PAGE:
WASHINGTON — Homeland Security Secretary Alejandro Mayorkas on Friday granted Cameroonian immigrants temporary protection in the United States, allowing them to stay in the country for 18 months and apply for work permits.
Only Cameroonians living in the United States as of April 14 are eligible for Temporary Protected Status (TPS), which generally benefits undocumented immigrants and those whose visas are expiring.
A 1990 immigration law authorizes DHS to grant protection to people from countries experiencing war, natural disasters, and other “extraordinary and temporary conditions.” In Cameroon’s decision, DHS cited the years-long armed conflict between the country’s English-speaking minority and French-speaking majority and a “significant increase” in attacks by the extremist group Boko Haram.
Officials said hundreds of thousands of displaced Cameroonians lacked access to essential services such as hospitals and schools and the violence had sparked a “humanitarian crisis” of economic and food insecurity.
Mayorkas said conditions made it dangerous for Cameroonians to return home.
“The United States recognizes the ongoing armed conflict in Cameroon and we will provide temporary protection to those in need,” he said in a statement. “Cameroonian nationals currently residing in the United States who cannot return safely due to extreme violence perpetrated by government forces and armed separatists, and an increase in attacks by Boko Haram, will be able to stay and work in the United States until conditions in their home country improve.
The designation adds Cameroon for the first time to a growing list of countries such as Sudan, Haiti and Ukraine to which Mayorkas has used his executive authority to prevent the deportation of immigrants. The Center for American Progress, a think tank, estimated that up to 40,000 Cameroonians – 32,700 adults and 7,300 children – could be eligible for protection.
The designation takes effect when the notice is published in the Federal Register, and applicants must pay fees and background checks.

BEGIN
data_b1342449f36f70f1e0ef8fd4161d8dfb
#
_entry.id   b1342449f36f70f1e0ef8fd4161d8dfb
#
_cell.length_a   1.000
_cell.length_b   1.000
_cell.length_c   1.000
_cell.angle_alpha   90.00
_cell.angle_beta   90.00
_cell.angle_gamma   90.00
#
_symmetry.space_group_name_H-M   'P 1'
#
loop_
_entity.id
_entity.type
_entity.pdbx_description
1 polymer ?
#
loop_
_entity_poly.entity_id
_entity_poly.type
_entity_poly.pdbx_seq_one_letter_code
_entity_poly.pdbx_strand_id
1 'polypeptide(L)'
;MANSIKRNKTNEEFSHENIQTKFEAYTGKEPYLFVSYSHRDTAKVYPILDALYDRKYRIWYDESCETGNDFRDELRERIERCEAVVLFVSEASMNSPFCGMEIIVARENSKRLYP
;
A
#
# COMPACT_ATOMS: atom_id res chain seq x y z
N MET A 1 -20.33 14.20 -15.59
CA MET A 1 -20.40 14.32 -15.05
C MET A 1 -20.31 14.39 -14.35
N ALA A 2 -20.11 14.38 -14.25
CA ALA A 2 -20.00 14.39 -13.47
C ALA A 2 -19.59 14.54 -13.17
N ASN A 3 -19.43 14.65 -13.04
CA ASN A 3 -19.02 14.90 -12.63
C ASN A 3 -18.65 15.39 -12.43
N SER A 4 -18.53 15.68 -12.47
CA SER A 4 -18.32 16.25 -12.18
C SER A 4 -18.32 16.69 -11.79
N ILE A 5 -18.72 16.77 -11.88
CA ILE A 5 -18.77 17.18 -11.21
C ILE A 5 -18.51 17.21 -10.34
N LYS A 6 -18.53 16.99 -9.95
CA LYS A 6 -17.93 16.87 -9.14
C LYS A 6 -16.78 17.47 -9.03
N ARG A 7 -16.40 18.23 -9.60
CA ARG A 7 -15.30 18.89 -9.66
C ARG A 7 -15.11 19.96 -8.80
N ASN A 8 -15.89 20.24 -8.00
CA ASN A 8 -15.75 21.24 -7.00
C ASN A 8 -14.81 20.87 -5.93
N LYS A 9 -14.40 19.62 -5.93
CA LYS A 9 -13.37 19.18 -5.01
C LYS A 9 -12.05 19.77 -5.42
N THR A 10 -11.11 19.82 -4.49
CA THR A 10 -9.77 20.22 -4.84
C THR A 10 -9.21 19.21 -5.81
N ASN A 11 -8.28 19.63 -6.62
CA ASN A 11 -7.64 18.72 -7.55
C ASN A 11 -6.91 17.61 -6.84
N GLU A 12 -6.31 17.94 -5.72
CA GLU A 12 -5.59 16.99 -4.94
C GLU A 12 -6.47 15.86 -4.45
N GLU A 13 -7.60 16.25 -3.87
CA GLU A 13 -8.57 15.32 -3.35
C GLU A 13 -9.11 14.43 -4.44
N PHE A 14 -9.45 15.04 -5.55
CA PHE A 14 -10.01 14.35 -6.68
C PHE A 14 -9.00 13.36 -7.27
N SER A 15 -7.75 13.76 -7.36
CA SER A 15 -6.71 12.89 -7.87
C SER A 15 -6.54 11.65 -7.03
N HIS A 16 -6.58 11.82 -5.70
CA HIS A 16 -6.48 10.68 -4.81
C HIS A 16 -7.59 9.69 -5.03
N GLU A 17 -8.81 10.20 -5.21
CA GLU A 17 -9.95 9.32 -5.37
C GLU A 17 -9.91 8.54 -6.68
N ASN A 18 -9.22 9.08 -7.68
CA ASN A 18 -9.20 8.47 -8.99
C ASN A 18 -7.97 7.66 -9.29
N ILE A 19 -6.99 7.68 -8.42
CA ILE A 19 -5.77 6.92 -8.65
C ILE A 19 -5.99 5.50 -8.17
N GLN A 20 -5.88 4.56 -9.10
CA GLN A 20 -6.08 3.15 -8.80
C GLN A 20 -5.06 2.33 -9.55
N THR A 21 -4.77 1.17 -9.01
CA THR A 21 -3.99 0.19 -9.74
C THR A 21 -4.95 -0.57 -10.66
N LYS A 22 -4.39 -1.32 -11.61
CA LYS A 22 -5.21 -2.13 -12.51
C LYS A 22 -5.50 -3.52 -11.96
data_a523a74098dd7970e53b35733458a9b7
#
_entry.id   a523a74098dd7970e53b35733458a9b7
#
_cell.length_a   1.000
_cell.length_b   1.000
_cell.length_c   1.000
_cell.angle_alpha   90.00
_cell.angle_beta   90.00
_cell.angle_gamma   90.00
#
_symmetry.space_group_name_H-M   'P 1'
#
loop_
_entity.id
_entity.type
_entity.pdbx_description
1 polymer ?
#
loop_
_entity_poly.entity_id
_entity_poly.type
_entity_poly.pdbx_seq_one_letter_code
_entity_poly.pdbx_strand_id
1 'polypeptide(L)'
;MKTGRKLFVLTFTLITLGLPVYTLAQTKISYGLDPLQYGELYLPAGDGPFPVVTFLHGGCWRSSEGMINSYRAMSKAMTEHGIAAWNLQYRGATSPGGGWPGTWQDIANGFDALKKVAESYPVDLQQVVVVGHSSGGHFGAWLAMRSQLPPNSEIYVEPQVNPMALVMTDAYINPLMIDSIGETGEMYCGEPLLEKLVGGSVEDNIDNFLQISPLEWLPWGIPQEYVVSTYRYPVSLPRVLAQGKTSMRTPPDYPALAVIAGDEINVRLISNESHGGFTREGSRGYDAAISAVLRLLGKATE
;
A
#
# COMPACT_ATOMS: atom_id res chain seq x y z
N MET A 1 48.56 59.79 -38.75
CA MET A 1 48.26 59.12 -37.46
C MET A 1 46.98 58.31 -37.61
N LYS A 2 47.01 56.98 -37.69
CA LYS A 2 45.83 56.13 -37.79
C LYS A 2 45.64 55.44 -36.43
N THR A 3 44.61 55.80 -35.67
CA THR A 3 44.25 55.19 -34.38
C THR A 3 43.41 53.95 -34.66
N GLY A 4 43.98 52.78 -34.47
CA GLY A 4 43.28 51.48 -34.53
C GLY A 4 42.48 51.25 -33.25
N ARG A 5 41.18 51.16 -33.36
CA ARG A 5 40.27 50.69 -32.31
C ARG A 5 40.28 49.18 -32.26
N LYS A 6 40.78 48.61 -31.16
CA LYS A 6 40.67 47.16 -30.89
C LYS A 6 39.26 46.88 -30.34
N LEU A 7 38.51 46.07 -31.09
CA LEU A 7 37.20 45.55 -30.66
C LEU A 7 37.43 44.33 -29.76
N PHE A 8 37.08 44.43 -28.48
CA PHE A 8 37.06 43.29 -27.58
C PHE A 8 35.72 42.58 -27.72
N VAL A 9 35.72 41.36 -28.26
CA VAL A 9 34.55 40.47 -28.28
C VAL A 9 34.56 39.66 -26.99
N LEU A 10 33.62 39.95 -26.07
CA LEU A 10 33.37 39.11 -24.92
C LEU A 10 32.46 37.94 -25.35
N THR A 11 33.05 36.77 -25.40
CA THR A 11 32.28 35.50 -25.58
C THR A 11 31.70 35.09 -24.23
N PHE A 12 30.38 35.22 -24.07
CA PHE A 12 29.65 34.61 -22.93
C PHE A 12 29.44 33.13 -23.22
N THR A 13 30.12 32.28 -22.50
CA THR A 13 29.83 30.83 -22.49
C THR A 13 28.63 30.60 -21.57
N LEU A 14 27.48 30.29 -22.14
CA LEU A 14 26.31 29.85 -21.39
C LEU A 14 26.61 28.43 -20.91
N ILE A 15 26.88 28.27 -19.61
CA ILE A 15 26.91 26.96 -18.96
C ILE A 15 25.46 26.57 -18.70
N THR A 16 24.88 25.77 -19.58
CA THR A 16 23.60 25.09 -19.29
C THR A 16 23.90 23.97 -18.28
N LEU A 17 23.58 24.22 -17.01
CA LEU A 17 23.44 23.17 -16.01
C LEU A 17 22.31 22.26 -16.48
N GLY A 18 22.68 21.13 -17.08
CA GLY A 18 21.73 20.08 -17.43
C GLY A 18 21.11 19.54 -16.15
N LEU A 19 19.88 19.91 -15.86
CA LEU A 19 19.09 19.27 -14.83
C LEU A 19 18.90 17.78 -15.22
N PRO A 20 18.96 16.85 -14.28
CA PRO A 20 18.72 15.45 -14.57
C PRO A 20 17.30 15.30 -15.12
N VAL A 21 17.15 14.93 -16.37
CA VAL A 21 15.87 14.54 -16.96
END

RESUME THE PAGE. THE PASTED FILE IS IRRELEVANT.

The temporary status offers some stability to Cameroonians who have been in limbo for years, but it falls far short of the permanent legal status that many had hoped for under the Biden administration.
President Joe Biden sent a bill to Congress that would create a pathway to citizenship for the roughly 11 million undocumented immigrants, including Cameroonians, in the United States, but the measure gained little ground in Congress. amid frustration over a record influx of migrants at the US-Mexico border this year.
The Trump administration had tried to drastically reduce the use of Temporary Protected Status, complaining that it is often extended long after the initial emergency has ended. Salvadorans, the largest group with TPS, have had the status since 2001.
Secretary of State Antony Blinken announced in June that his agency would impose visa restrictions “on those who compromise the peace” in the English-speaking regions of Cameroon, and that the United States is “committed to ending the continued violence “.
But immigrant advocates said visa restrictions would not prevent Cameroonians from being deported in unsafe conditions.
Sixty-eight advocacy groups called on Blinken this month to recommend more countries to DHS for TPS designation, including Cameroon, Colombia, Democratic Republic of Congo, Ethiopia, Guatemala, Lebanon and Mauritania. .
The Leaders’ Conference on Civil and Human Rights, a coalition of more than 230 national organizations, called for the “immediate designation” of TPS for Cameroon in February. He cited a Human Rights Watch report, which found that government security forces and others subjected deported immigrants and their family members to beatings, extortion and rape from 2019 to 2021.
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